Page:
To justify (3) Divers argues that (i) the ontological postulates of GR are unable to generate a set of worlds such that an infinite sequence of α-alien natural properties are instantiated among individuals existing at those worlds and (ii) that completeness requires GR to provide a world to match all of the possibilities we intuitively think there are. And finally, Divers justifies (4) by arguing that, since completeness is one criterion of extensional accuracy, it follows that if GR does not deliver completeness, then it does not deliver an accurate analysis of the modal concepts.

I proposed that we conceive of the natural properties as tropes. This suggestion did not receive a response, so I will just restate it briefly. Please note that I don’t necessarily think this is a satisfying response to the problem, only that it seems perfectly consistent with what Lewis says on the topic of natural properties. For Lewis says the following:

I noted that one way to characterize natural properties was to help ourselves to Armstrong’s theory of universals. But in ‘Against Structural Universals’ I note that one part of that theory gives us trouble: the part about structural universals. Those are universals built up somehow- the problem is how?- out of simpler universals. I note that a similar theory of structural tropes-particular property instances- has no parallel problem; and, further, that accepting a sparse theory of tropes would be another good way to give ourselves the distinction between natural and gerrymandered properties.**

So: Lewis thinks that it is plausible to suppose that the natural properties are tropes. I suggested that the standard metaphysical account of the nature of tropes leads to the following two principles:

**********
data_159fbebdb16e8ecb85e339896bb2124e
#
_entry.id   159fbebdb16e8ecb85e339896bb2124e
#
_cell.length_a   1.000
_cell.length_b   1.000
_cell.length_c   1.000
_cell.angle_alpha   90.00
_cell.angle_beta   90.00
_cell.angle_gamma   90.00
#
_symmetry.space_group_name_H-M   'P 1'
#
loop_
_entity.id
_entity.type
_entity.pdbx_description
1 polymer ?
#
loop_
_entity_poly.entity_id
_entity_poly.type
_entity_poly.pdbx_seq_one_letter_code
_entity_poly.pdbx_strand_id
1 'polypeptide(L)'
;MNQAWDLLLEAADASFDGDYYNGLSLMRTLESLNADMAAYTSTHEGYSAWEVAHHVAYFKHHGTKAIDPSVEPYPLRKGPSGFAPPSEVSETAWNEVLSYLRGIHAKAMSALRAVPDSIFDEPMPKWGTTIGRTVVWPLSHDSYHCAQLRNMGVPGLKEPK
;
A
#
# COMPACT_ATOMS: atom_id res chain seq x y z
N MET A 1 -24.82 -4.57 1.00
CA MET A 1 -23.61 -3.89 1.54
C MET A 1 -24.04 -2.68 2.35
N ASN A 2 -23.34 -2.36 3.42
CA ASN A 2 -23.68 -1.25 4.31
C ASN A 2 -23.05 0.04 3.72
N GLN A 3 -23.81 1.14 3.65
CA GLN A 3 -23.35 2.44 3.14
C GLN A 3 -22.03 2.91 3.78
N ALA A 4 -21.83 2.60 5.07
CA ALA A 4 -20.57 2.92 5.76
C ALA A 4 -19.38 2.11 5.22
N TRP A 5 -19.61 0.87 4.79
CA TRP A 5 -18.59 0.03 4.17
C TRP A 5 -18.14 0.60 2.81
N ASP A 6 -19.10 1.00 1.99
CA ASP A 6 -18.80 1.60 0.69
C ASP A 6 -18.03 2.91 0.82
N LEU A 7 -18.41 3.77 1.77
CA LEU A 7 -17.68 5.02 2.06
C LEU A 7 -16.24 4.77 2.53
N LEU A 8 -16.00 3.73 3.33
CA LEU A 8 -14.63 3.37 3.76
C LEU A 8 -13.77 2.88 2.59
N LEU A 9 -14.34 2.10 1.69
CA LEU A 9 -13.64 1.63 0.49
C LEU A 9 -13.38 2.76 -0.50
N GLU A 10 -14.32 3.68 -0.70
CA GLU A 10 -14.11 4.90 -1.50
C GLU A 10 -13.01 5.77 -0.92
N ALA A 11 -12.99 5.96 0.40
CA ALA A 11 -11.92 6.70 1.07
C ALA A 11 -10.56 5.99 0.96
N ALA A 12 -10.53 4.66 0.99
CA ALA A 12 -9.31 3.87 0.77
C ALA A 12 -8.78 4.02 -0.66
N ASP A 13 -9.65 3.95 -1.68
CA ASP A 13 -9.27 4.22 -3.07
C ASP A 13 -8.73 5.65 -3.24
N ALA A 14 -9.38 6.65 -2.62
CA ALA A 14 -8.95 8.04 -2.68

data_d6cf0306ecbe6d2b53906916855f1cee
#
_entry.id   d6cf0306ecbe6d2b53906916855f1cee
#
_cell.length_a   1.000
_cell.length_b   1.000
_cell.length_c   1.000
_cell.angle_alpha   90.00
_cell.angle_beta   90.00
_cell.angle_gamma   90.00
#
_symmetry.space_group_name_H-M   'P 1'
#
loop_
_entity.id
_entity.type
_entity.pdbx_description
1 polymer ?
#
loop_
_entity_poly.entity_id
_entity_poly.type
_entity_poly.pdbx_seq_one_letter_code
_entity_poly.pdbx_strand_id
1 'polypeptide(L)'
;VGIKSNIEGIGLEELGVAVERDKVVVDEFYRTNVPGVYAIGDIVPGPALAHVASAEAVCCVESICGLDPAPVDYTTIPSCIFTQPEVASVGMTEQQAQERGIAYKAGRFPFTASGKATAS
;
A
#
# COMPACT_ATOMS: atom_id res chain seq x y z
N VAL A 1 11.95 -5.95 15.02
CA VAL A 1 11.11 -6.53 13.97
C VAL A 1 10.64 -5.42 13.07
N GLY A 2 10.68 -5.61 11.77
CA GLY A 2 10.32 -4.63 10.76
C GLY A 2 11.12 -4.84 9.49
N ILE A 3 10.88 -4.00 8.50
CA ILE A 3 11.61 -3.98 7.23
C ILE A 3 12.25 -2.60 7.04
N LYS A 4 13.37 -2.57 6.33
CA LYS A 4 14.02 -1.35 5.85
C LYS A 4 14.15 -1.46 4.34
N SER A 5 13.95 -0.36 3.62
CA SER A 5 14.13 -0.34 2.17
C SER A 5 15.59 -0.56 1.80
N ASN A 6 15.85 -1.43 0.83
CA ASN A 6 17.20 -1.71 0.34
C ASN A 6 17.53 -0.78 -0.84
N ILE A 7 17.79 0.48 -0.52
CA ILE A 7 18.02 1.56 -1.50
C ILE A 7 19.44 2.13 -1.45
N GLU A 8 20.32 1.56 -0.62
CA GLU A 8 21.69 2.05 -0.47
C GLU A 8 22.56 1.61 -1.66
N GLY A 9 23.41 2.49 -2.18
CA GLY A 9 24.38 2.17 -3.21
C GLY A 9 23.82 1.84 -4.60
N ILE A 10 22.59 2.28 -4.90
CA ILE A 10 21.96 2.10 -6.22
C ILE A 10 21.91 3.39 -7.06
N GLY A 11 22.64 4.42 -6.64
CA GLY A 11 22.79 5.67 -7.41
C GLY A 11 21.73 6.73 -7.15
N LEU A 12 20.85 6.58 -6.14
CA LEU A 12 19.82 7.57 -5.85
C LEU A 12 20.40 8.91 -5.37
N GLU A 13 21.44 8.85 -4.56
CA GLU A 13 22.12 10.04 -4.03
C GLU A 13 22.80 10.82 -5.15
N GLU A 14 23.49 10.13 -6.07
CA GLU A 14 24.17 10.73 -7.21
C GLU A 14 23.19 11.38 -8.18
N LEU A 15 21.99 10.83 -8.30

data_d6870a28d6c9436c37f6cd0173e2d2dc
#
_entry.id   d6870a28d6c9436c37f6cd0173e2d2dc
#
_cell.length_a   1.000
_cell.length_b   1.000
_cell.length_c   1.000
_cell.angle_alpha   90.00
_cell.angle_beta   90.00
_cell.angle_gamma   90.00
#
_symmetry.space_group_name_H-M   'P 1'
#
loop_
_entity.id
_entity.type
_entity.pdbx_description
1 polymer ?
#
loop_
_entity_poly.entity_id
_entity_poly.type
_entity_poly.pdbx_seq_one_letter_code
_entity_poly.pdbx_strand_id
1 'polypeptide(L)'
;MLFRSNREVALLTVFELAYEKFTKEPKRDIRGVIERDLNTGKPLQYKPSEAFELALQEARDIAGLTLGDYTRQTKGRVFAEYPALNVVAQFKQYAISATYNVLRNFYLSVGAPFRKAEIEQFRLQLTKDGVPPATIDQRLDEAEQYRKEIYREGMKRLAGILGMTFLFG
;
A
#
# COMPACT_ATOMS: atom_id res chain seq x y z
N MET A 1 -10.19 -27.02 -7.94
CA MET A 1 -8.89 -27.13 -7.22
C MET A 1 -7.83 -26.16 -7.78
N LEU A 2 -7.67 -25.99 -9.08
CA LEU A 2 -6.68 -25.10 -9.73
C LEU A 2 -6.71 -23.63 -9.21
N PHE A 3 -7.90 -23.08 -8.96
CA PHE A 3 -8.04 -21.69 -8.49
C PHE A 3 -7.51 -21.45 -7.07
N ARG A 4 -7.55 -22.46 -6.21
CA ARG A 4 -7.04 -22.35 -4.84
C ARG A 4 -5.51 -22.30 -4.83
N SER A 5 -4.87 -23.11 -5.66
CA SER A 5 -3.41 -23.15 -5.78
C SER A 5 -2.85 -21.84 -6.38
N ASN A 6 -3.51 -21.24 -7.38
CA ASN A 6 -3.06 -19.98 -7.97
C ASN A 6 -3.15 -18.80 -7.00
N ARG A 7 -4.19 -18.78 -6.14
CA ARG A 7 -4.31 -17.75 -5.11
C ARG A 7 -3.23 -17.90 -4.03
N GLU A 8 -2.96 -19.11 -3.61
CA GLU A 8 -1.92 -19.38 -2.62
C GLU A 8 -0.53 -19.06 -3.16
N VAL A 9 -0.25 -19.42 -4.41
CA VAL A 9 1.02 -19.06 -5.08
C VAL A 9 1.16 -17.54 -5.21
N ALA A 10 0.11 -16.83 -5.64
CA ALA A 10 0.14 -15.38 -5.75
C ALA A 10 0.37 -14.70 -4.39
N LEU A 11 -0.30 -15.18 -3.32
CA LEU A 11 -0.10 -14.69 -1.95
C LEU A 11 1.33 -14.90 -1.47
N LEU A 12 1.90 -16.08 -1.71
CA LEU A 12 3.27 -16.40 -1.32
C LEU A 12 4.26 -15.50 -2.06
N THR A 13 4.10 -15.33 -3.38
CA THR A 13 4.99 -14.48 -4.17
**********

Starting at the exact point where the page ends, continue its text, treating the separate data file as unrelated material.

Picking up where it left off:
(T1)∀x {[Wx-->∃y (Ty & Iyx)] & ∀z (Tz & Izx)--> z = y}
(T2)∀x {[Wx -->∃y (Ty & Iyx)] & ∀z [(Wz & z ≠x)-->~Iyz]}

(where Wx is ‘x is a possible world’, Tx is ‘x is a class of natural-quality tropes’ and Ixy is ‘x is instantiated by y’).

And, if this is right, then the argument given by Divers in support of (2) is blocked, since the conditional in (2a) would be false. I think it would go something like this:

(1t) All and only the perfectly natural properties are tropes.
(2t) (1t)--> ~[(1a)-->(3a)]
(3t) ~[(1a)-->(3a)] (1t,2t)
(4t) ~(1a) v ~(3a) (3t)
(5t) ~ ~ (1a)
(6t) ~ (3a) (4t, 5t)

(5t) seems right if we think it is plausible to suppose that there is some sort of ideal list of the natural properties that are actually instantiated. So it seems like the above is one argument Lewis could give on behalf of GR. It doesn’t seem to be a happy one, but it would work. The view would appear to be one according to which extreme modal haecceitism is true, since this is a consequence of identifying the natural properties with tropes.



1 comment:

Adam said...

*The form of (1) above makes me think that the argument would be better presented in quantificational/predicate logic. I think roughly the same argument can be presented as
(1)∀x [Ox->(Cx-> Nx)]
(2)Og
(3)Cg->Ng
(4)∃x∃y (Wx & Pyx & Ay)
(5)∃x∃y (Wx & Pyx & Ay)-> ∃x1,...,xn∃y1,...,yn(Wx1,...,xn & Py1,...,yn x1,...,xn & Ay1,...,yn)
(6)∃x1,...,xn∃y1,...,yn(Wx1,...,xn & Py1,...,yn x1,...,xn & Ay1,...,yn)->~Cg
(7)~Ng

With the predicates:
Ax: x is an alien natural property
Pxy: x is a part of y
Wx: x is a possible world
Ox: x is an ontological thesis
Cx: x provides a consistent and complete analysis of the modal concepts.
Nx: x provides a non-modal and accurate analysis of the modal concepts.
g: the thesis of GR
However, I’m not sure exactly how to incorporate into the QL argument the requisite clause which stipulates the non-identity of the x’s and the non-identity of the y’s in a non-cumbersome way.

**P. 2 of the preface to “Against Structural Universals.”